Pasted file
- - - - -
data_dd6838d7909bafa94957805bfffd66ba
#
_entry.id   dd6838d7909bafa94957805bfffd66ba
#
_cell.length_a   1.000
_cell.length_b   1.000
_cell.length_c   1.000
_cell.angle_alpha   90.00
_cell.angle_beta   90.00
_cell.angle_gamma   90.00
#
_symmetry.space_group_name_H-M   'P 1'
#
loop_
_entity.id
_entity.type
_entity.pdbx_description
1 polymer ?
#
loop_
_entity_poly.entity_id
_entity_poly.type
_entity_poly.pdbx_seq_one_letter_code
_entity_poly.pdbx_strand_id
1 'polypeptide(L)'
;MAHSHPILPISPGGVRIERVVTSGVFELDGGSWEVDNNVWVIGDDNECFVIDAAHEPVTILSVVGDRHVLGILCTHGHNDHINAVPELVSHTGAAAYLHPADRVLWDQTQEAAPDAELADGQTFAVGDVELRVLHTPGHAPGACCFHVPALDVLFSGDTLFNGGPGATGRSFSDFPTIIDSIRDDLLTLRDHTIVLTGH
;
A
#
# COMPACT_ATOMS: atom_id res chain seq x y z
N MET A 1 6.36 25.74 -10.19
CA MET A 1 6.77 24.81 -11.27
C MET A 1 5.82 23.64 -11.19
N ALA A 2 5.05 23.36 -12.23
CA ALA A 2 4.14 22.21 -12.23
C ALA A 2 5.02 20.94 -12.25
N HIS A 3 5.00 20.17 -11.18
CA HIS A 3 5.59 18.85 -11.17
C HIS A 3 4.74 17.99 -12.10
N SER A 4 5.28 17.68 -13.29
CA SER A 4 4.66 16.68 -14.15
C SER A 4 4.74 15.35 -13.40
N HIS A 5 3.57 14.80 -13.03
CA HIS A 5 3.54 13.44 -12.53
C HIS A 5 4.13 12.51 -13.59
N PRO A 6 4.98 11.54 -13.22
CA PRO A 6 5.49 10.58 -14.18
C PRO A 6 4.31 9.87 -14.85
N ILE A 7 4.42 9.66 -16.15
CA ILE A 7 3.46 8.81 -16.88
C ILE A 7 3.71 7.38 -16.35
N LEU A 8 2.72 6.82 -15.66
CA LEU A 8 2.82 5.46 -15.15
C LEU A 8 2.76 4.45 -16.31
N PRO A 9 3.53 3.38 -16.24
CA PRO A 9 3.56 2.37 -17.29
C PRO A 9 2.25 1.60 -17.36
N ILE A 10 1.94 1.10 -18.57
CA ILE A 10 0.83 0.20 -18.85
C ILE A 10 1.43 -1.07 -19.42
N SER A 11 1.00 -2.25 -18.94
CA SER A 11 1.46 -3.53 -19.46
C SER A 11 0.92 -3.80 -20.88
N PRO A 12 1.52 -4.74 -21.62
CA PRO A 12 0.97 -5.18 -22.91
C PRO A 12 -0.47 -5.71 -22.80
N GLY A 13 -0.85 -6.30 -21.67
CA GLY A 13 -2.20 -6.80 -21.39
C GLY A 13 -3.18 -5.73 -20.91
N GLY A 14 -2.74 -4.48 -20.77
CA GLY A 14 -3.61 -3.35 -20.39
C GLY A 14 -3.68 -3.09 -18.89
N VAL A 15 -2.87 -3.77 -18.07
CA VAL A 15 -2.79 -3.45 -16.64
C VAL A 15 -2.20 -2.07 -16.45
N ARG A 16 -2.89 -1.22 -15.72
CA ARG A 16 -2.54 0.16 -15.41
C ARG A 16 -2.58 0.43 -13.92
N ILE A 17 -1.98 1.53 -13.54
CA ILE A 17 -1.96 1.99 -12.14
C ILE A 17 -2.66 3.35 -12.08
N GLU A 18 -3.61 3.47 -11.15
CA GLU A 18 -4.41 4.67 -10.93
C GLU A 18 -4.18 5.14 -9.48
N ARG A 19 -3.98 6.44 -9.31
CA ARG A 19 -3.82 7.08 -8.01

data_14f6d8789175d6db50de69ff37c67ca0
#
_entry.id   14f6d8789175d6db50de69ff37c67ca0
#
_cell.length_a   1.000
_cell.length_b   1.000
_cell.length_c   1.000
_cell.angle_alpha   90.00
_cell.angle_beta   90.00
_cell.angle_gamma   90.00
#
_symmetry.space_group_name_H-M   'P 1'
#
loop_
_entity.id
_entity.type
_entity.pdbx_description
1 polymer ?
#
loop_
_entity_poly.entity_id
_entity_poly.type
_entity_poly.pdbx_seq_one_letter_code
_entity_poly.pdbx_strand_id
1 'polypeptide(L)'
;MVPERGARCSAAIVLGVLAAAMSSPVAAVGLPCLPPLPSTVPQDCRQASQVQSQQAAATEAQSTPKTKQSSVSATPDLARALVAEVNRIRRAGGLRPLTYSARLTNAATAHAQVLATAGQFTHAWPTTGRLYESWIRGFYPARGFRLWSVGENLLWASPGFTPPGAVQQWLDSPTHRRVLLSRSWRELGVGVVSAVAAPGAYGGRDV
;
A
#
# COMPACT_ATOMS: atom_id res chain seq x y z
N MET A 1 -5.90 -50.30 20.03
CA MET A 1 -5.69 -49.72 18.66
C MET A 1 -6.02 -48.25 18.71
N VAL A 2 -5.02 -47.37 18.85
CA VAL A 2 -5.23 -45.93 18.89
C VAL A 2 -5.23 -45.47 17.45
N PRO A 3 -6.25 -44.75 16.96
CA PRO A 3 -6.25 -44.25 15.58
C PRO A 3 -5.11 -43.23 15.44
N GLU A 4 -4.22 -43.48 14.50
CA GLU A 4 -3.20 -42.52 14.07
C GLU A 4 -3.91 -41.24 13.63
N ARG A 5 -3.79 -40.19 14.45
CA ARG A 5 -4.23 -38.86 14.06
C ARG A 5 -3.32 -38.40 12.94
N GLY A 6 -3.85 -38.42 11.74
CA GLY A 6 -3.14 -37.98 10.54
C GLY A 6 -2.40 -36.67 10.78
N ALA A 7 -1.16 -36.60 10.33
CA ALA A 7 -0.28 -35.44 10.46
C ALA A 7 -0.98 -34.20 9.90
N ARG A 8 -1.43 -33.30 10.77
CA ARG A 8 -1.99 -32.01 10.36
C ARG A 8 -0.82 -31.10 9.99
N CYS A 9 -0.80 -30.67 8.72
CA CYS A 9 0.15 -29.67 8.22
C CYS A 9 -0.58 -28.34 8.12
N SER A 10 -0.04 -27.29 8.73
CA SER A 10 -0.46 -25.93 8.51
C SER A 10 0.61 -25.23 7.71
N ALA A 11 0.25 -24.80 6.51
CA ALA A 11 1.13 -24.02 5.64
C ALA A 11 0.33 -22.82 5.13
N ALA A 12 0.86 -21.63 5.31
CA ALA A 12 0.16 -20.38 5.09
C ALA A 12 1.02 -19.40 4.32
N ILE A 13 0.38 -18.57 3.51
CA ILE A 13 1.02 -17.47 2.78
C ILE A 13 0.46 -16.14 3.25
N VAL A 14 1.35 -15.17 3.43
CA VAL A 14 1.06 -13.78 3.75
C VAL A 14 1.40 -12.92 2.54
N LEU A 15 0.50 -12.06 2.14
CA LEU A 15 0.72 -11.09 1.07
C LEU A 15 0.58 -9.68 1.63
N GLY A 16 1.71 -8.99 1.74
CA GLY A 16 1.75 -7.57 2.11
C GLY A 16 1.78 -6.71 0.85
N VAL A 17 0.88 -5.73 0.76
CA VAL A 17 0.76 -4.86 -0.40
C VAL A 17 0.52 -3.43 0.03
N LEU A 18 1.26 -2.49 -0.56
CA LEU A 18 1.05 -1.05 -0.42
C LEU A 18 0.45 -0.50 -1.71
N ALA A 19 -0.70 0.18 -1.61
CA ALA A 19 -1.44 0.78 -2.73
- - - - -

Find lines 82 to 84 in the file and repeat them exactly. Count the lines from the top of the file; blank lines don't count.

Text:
N GLU A 18 -3.61 3.47 -11.15
CA GLU A 18 -4.41 4.67 -10.93
C GLU A 18 -4.18 5.14 -9.48